The police department began building a relationship with the volunteers at the DPTF and started utilizing the victim advocacy program, as the Shelter was opening in 1995. Mary recounts, “once [law enforcement] saw how useful a victim advocate was, they would begin calling them”. The Deputy Chief at the time, Lloyd Evans, explained “we needed a resource to help officers out in the field”. He relates working with the DPTF and developing a program that was based on providing pagers to trained volunteers “who would allow us to page them 24-7. If we needed a volunteer to help with victims, we would page them”. The victim advocates would be contacted once the situation was safe and often met the victims at the police department. If the survivor needed shelter at Peace House, Evans elaborates, “we established a protocol where an advocate or shelter worker would then do their intake, and often assist them in crossing the street to the Peace House”.

When Lloyd Evans was asked about Jean Paulson, a founder of DPTF and their victim advocacy program, his immediate response was “what an angel”. Mary recounts many stories of following Jean home, after Jean would pick up a victim, sit through the protective order hearing, and then drive the victim home. Mary was always concerned for the safety of the victim, and Jean, as the time period following the hearing was often particularly volatile. The new victim advocacy program offered the police department a reliable resource and provided support to the victims by helping them initiate protective orders, secure housing, coordinate transportation, and by offering safe emergency shelter through the Peace House. The victim advocacy program that Jean implemented would later become a paid position within Summit County, and today Summit County, Wasatch County and Park City have their own victim advocate programs.

The ongoing relationship between law enforcement and Peace House

The relationship between law enforcement and Peace House has remained strong over the past 25 years. The close collaboration allows for a coordinated response to victims and children affected by domestic violence in the area. Over the past five years, the implementation of the Lethality Assessment Protocol (LAP) in Summit and Wasatch counties strengthened the existing referral process and has served to connect survivors with additional resources. This evidence-based assessment is most often administered by law enforcement after responding to a domestic violence call. The assessment allows law enforcement to evaluate the level of threat or danger to the victim through a series of questions. The victim is then directly connected with Peace House to speak to an advocate about a safety plan and other resources. More recently, Peace House has further developed the partnership with law enforcement in providing advocacy during forensic exams for sexual assault survivors.

The established collaboration between law enforcement and Peace House that Mary Ford initiated has been sustained throughout the years. Peace House works almost daily with county and city advocates, as well as with response teams, serving as a resource to law enforcement as they engage with survivors of domestic violence and sexual assault. Peace House has consistently had a member of law enforcement serving on the Board of Directors. Sheriff Justin Martinez of Summit County currently serves on the Board and has co-chaired the Peace House domestic violence awareness raising event, Walk a Mile in Her Shoes. Kendra Wyckoff, the current Executive Director of Peace House, remarks that “our partnership with law enforcement is critical to the safety of families in our community. The LAP protocol is one example of how our agencies work together to seamlessly connect survivors to Peace House for safety and support. Our collaboration shares a vital message to survivors in our community – we believe you, we are concerned about your safety and wellbeing, and there is help available”.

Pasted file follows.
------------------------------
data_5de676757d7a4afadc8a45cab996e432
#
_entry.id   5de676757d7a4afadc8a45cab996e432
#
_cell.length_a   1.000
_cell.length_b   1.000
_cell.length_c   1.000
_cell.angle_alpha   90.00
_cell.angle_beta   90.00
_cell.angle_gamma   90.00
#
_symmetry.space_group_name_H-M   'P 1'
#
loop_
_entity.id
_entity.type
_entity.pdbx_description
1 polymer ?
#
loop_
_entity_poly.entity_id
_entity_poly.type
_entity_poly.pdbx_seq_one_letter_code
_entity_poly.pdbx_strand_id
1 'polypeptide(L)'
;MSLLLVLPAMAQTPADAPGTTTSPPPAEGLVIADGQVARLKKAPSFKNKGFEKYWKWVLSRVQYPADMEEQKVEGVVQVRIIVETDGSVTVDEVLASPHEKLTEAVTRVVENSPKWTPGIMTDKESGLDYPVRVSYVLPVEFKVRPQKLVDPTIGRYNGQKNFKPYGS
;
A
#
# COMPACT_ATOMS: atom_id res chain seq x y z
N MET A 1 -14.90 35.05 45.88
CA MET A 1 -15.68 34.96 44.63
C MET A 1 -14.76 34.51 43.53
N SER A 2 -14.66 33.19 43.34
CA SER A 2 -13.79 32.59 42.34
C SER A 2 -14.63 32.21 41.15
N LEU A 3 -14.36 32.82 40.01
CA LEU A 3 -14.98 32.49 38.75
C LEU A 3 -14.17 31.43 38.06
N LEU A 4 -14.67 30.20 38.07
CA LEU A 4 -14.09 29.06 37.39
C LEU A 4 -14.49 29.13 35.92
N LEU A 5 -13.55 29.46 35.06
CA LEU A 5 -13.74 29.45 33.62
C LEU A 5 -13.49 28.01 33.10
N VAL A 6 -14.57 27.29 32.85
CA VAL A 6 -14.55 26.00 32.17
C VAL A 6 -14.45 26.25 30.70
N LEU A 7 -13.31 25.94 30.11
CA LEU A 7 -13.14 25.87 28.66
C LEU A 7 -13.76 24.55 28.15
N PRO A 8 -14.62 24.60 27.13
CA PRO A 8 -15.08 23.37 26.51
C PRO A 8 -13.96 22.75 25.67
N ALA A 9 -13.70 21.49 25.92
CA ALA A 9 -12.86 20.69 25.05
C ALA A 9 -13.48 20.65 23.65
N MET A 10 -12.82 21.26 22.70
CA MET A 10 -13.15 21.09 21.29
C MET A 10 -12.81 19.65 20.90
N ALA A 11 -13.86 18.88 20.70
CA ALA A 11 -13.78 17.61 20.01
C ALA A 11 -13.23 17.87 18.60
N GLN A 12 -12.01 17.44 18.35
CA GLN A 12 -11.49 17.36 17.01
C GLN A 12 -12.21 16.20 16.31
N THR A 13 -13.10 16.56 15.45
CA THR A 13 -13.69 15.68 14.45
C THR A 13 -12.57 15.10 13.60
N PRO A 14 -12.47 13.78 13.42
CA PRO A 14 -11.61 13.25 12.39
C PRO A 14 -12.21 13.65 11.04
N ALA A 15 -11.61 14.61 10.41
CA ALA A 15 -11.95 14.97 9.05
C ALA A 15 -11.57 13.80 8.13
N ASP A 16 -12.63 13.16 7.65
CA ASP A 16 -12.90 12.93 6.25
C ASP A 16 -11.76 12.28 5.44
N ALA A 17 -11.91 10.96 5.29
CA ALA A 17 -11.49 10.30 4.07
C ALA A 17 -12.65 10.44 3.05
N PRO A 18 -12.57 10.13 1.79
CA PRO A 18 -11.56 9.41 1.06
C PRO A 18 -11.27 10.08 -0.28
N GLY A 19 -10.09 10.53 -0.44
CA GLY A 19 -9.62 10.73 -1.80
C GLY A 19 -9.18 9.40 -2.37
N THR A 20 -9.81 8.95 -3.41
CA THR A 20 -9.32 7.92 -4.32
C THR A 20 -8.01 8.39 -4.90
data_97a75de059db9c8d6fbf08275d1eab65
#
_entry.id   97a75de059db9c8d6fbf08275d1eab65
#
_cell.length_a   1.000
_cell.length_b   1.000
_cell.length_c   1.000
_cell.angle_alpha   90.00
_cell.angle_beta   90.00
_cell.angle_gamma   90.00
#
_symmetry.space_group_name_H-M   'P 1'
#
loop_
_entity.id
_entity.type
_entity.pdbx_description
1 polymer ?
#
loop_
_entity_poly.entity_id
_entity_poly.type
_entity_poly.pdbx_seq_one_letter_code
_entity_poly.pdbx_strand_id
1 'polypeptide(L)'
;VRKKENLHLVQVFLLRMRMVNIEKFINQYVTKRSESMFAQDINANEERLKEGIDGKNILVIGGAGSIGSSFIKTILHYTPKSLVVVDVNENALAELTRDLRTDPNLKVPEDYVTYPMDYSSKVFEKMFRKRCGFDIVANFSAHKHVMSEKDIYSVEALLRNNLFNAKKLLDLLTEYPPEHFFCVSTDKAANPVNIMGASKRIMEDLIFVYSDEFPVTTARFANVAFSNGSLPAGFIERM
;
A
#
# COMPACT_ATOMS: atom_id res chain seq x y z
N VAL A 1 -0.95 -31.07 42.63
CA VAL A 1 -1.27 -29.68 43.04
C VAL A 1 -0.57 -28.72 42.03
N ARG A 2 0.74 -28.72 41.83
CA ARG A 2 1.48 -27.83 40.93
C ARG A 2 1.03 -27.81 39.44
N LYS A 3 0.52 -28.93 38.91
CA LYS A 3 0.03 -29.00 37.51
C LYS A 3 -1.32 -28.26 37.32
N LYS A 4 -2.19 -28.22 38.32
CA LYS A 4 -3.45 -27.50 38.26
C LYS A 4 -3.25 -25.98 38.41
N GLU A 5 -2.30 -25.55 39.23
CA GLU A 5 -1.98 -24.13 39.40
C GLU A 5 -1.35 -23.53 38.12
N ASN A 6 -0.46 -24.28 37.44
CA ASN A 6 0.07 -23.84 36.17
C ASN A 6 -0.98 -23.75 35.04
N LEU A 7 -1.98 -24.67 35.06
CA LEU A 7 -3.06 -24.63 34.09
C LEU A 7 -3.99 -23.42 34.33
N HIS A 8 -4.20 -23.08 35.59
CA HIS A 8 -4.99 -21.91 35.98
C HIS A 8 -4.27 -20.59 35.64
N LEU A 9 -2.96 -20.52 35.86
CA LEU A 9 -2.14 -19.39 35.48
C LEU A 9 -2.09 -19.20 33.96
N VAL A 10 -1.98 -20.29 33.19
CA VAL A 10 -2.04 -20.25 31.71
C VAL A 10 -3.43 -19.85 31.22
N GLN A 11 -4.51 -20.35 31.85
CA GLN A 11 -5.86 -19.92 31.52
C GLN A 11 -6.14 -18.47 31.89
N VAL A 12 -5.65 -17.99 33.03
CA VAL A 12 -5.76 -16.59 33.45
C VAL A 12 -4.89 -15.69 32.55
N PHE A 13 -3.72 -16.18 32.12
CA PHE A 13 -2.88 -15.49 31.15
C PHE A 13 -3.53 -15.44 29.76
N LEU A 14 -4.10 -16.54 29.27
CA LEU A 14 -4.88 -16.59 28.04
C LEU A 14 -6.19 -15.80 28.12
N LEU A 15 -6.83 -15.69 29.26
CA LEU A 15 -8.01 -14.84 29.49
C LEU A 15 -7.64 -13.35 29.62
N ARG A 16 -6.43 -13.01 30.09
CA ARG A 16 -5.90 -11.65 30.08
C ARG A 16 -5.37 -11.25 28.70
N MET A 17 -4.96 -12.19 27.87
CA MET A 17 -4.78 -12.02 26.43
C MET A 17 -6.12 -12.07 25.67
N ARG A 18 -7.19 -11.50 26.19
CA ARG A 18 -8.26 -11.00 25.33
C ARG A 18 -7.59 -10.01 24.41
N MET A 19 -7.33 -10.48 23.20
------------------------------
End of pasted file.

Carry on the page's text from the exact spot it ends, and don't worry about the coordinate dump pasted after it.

Mary served on the Peace House Board until 2001. In December of 2000 she received special recognition from Peace House for her faithful service to the community and “as a liaison between the Domestic Peace Task Force and the Park City Police Department”. [1] She remained with the Park City Police Department as a detective until 2014, when she was honored at her retirement with a standing ovation by the Park City Council as the Mayor of Park City recognized her outstanding contribution to the community. Mary was quoted in a Park Record article in 2014, summarizing her years of service as “women and, especially, children, have always been my main concern or focus”. [2] Mary’s dedication helped ensure the success of Peace House and resulted in the implementation of essential training and protocols that empowered law enforcement to better serve survivors. After leaving the Peace House Board, Mary channeled her time and energy into supporting the first Children’s Justice Center serving Summit and Wasatch counties had access to local support services where children impacted by abuse could receive support and services.

We are grateful for heroes like Mary Ford, and the many others in law enforcement and victim advocacy, who have helped move the needle forward in supporting survivors by connecting them to life-saving services.

Researched and written by Karen Marriott
Edited by Lisa Jackson
Photos provided by The Park Record, Lloyd Evans, and Peace House

Park City Police Chief Lloyd Evans (2008), Mary Ford, Park City Councilor Tim Henney, Sheriff Justin Martinez and Police Chief Wade Carpenter (2019 Walk a Mile in Her Shoes)